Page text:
This is because graduated ND filters are meant to be used to shoot bright backgrounds against dark foregrounds, or vice-versa.
To catch a good sunset, you would mount the graduated ND filter such that the dark (filtered) part covers the sunset in your frame. Conversely, the unfiltered half should let in more light to properly expose the ground.
What this means for you is that using one of these, you can take a shot of a sunset head-on and treat it as though you were shooting with the sun towards your back. You will get a well-exposed foreground, but the sky won’t be too bright either. Truly the best of both worlds!
With this method, there is no need to make composites. Just make sure to attach the filter properly, and set up your shot based on the darkest part of your frame.
Proper Camera Settings For Sunset Photography
Now you should have a good idea of how to compose and shoot a sunset photograph.
So, let’s talk in more detail about how to set up your camera so that those shots come out well.
Aperture Or Shutter-Priority For Sunset Photography?
I mentioned earlier that you should either use manual exposure settings or aperture-priority when trying to photograph sunsets, but why is that?
The simple answer is that sunset photography is all about light and contrast. You want to control the level of exposure to a very fine degree for the shot to come out right.
You can of course use the shutter speed control to this end. But the simple truth is that it’s not as versatile as the aperture in natural lighting.
Think of it as akin to using engine braking while driving. Certainly possible, sometimes very useful indeed, but often more trouble than it’s worth. Not to mention, dangerous when used inappropriately.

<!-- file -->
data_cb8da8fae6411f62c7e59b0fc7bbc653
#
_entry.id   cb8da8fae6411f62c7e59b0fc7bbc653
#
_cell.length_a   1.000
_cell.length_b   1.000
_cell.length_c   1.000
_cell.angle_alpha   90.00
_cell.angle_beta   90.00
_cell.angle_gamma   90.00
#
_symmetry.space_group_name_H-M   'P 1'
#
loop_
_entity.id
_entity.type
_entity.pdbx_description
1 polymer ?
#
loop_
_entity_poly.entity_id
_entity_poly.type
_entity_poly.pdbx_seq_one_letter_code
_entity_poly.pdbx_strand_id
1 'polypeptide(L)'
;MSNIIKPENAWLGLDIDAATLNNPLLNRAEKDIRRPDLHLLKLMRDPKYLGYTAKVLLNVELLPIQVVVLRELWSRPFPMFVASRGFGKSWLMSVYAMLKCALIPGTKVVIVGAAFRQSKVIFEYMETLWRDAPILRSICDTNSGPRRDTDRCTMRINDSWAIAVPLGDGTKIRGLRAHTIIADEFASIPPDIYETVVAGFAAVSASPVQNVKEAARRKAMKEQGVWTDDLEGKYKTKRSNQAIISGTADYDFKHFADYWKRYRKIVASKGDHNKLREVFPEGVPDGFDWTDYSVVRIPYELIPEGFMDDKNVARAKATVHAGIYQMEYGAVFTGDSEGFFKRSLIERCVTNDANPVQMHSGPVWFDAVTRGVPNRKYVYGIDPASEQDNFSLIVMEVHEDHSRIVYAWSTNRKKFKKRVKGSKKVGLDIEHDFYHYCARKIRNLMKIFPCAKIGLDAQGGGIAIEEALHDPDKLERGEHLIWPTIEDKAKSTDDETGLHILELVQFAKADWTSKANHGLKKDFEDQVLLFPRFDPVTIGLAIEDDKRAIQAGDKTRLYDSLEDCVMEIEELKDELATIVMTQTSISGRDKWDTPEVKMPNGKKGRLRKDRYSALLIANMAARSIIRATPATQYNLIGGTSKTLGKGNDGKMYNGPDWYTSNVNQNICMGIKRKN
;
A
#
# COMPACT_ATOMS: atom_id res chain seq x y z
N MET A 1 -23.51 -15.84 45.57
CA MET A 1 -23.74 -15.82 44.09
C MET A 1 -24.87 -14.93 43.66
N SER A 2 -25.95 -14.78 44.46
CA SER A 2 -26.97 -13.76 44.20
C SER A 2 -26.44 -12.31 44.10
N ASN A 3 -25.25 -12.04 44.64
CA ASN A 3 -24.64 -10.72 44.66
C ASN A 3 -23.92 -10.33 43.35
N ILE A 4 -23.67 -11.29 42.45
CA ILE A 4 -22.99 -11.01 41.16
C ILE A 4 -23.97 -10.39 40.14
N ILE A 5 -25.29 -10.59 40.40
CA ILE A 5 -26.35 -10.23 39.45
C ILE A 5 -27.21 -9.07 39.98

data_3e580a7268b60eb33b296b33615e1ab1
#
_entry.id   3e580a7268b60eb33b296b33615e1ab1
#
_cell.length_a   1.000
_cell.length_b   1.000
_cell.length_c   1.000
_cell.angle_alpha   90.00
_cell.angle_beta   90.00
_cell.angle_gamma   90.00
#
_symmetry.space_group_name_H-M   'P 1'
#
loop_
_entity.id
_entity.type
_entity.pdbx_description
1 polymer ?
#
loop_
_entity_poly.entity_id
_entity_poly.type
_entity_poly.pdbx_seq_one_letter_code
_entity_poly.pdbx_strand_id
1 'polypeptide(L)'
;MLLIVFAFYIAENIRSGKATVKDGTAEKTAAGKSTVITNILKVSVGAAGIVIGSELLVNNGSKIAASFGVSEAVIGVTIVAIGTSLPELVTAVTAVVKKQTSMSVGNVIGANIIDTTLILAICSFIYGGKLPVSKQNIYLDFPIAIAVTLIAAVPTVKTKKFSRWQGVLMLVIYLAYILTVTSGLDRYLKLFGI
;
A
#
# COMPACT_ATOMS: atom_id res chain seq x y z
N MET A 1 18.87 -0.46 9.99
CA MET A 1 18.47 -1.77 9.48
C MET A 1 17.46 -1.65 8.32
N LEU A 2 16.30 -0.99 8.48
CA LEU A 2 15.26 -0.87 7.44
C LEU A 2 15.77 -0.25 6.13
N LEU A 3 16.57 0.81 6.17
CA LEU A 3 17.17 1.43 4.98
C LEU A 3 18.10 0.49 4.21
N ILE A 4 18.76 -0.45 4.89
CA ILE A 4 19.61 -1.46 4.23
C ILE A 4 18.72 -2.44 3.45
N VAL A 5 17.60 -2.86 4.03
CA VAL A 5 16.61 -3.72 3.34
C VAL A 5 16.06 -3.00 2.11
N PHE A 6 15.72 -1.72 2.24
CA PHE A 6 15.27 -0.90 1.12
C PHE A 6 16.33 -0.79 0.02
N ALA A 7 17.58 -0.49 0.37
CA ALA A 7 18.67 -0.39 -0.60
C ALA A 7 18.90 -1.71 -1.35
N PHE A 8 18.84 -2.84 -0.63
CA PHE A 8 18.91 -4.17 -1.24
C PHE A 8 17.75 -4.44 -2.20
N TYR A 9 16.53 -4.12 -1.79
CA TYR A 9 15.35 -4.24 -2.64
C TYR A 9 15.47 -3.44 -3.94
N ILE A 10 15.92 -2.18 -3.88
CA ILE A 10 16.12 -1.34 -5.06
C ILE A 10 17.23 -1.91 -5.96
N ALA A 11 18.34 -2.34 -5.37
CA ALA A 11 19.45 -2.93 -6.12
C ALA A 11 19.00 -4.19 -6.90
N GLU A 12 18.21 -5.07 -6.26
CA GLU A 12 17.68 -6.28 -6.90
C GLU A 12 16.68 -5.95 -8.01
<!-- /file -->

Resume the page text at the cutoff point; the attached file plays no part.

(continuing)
Therefore, your aperture is the most important setting to consider here, second only to your film speed. Your shutter speed is of a secondary nature. Especially when used on a tripod, two shots taken at wildly different shutter speeds will look close to identical, all else being equal.
You cannot say the same about two shots taken at different apertures. This is because the aperture doesn’t just control the amount of light hitting the sensor; it also affects the depth of your shot.
And with large-scale landscape photography, sunsets or no, depth of field is one of your most important creative tools.
So, in short, this is why your best bet is shooting either in aperture priority or full manual when confronted with a sunset. Shutter priority might still work just fine, but you won’t have the same creative flexibility.
ISO, F-Stops, And Shutter Speeds For Sunset Photography
Now let’s talk some hard numbers. Don’t worry, we are not going to turn this guide into a math lesson. Instead, let’s take a look at some precise settings that can yield positive results in sunset photography.